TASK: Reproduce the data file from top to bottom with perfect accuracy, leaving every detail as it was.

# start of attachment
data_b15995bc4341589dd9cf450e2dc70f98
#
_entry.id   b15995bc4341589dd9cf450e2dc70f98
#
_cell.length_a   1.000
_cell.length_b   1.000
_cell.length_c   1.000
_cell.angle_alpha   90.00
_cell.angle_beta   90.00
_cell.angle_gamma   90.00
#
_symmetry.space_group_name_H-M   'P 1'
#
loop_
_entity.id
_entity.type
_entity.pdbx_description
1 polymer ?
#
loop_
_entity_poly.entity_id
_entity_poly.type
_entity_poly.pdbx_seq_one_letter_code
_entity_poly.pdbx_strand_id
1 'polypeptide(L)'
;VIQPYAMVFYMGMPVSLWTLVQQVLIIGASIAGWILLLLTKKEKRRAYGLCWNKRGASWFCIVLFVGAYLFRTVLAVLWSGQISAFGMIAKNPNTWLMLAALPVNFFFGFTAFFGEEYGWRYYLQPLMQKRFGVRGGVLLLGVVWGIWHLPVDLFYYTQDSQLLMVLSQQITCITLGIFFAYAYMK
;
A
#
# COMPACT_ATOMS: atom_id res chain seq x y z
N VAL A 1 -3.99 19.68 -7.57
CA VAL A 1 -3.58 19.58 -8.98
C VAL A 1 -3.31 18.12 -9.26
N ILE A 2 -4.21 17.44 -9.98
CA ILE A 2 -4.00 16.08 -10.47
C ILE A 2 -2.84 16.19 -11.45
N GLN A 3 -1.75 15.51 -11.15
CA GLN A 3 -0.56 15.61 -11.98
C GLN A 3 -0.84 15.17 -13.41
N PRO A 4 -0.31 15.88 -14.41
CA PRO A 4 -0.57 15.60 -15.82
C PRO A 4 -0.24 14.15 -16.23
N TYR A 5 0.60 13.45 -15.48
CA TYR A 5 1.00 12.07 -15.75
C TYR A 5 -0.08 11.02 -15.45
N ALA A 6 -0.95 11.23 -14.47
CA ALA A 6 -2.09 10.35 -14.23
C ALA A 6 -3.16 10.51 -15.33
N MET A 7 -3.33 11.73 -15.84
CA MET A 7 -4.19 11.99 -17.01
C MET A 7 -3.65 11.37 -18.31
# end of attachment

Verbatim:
data_b15995bc4341589dd9cf450e2dc70f98
#
_entry.id   b15995bc4341589dd9cf450e2dc70f98
#
_cell.length_a   1.000
_cell.length_b   1.000
_cell.length_c   1.000
_cell.angle_alpha   90.00
_cell.angle_beta   90.00
_cell.angle_gamma   90.00
#
_symmetry.space_group_name_H-M   'P 1'
#
loop_
_entity.id
_entity.type
_entity.pdbx_description
1 polymer ?
#
loop_
_entity_poly.entity_id
_entity_poly.type
_entity_poly.pdbx_seq_one_letter_code
_entity_poly.pdbx_strand_id
1 'polypeptide(L)'
;VIQPYAMVFYMGMPVSLWTLVQQVLIIGASIAGWILLLLTKKEKRRAYGLCWNKRGASWFCIVLFVGAYLFRTVLAVLWSGQISAFGMIAKNPNTWLMLAALPVNFFFGFTAFFGEEYGWRYYLQPLMQKRFGVRGGVLLLGVVWGIWHLPVDLFYYTQDSQLLMVLSQQITCITLGIFFAYAYMK
;
A
#
# COMPACT_ATOMS: atom_id res chain seq x y z
N VAL A 1 -3.99 19.68 -7.57
CA VAL A 1 -3.58 19.58 -8.98
C VAL A 1 -3.31 18.12 -9.26
N ILE A 2 -4.21 17.44 -9.98
CA ILE A 2 -4.00 16.08 -10.47
C ILE A 2 -2.84 16.19 -11.45
N GLN A 3 -1.75 15.51 -11.15
CA GLN A 3 -0.56 15.61 -11.98
C GLN A 3 -0.84 15.17 -13.41
N PRO A 4 -0.31 15.88 -14.41
CA PRO A 4 -0.57 15.60 -15.82
C PRO A 4 -0.24 14.15 -16.23
N TYR A 5 0.60 13.45 -15.48
CA TYR A 5 1.00 12.07 -15.75
C TYR A 5 -0.08 11.02 -15.45
N ALA A 6 -0.95 11.23 -14.47
CA ALA A 6 -2.09 10.35 -14.23
C ALA A 6 -3.16 10.51 -15.33
N MET A 7 -3.33 11.73 -15.84
CA MET A 7 -4.19 11.99 -17.01
C MET A 7 -3.65 11.37 -18.31